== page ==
Today I want to address a very controversial topic. I know why you feel stuck and you don’t improve as a coder anymore. You are stuck in coding because you don’t produce enough — you are consuming way too much.
It’s an ugly truth and I’m sorry if you feel offended. But it’s nonetheless the reason why you feel stuck. The purpose of learning is not learning. It’s producing.
I am a book and course creator. I see that millions if not billions of people buy books and courses online these days. Of course, there are millions of books in the programming space which teach people to code.
All of the book and course producers are interested in selling you their courses.
Maybe nineteen out of twenty people are consumers. One out of twenty is a producer who wants to sell their stuff to the consumers. They don’t care in selling stuff to other consumers.
I always found this nasty. Actually, I don’t want to dump stuff that doesn’t have any value to consumers. I want to create stuff that is valuable to consumers in the sense that they are able to become a producer themself. Because I believe that a world with more producers will be much more efficient. Humanity as a race will become much more intelligent as a collective organism.
With more producers like Elon Musk, we will be much more able to face the challenge we meet today. We will have much more technological progress that can rescue us. That’s at least me philosophy.
But what I want to address today is how much time should you spend producing and consuming per day. If you follow my content, you already know that I always propose the 70%/30% ratio: spend 70% of your learning time working on practical code projects and 30% of your learning time reading books and creating courses.
Just think about tiny problems that you can solve that make life and work more efficient. If you can write a script that saves you 1% of your working time (every coder can do that), and you post the script online at Github — you can help maybe 100 people. In the end, you will have replaced dummy work of one person for life. Just by investing a few days. You will have created human resources out of nothing and pushed humanity one step further. And the best thing, you can capture part of this value creation for yourself.
But many people are stuck in learning mode. They decide that they can invest one or two hours every day for learning. And then they do it. They read books or finish courses and that’s it. They don’t create any value. They just consume.
But this is not the way to go. If you have 100 minutes learning time every day, you should spend 70 minutes every day creating projects that produce value for yourself, for your family or friends. It can be a todo list, create a spam detection bot, a cryptocurrency bot, really anything. Just create something that performs actions in the real world and then test it. If it doesn’t create value, throw it away and move on to the next project.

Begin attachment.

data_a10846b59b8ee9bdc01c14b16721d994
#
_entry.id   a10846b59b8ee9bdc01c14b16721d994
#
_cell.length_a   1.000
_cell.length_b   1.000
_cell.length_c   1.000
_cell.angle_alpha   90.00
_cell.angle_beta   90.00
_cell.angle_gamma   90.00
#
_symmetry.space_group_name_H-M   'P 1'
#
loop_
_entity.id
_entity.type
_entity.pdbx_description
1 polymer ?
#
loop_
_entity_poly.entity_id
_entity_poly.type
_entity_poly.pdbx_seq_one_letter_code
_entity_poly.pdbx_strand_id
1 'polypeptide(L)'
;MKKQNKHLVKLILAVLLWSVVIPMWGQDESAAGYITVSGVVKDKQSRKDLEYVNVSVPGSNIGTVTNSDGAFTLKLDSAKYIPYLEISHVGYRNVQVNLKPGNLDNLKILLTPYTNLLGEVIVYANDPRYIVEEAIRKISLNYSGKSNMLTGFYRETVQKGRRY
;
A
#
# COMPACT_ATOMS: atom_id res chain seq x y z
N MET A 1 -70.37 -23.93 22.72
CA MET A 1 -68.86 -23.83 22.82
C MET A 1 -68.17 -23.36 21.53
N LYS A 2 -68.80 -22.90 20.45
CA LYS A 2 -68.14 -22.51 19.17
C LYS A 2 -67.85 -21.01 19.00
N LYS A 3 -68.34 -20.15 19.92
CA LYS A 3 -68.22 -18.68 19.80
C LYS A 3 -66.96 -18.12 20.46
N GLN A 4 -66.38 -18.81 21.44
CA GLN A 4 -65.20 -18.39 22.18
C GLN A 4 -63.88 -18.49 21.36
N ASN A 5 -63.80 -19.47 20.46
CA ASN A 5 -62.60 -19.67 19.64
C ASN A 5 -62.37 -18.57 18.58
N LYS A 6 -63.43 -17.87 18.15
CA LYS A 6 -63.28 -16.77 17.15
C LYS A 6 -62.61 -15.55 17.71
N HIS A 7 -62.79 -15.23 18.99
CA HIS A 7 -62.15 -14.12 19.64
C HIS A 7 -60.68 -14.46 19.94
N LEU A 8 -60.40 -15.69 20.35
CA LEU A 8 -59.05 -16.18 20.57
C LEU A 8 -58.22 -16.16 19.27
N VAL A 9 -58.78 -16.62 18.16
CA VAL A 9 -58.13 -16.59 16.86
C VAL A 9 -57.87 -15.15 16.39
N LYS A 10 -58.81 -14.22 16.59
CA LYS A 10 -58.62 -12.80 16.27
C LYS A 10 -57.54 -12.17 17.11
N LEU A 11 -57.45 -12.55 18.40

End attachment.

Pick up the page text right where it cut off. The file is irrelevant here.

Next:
You will not only create more value for other people. But you will also learn faster, and capture more value for yourself. You will have better learning retention, get real-world feedback, and earn more money in the process. And you have a lot of fun! There are only advantages to this approach. Don’t waste your learning time!
You can also create value by becoming a Python freelancer. For a recent article, I have searched Upwork and Freelancer.com to find ten practical projects for which real freelancers earned money and which you can use to learn practical skills as a beginner. Read the article if you don’t know which projects to solve.
If you are serious in spending your learning time on practical projects, and you want to earn money in the process, check out my course “Become Python freelancer in your Coffee Break”. This course is only for the ambitious coders who want to commit to reaching Python mastery.
While working as a researcher in distributed systems, Dr. Christian Mayer found his love for teaching computer science students.
To help students reach higher levels of Python success, he founded the programming education website Finxter.com. He’s author of the popular programming book Python One-Liners (NoStarch 2020), coauthor of the Coffee Break Python series of self-published books, computer science enthusiast, freelancer, and owner of one of the top 10 largest Python blogs worldwide.
His passions are writing, reading, and coding. But his greatest passion is to serve aspiring coders through Finxter and help them to boost their skills. You can join his free email academy here.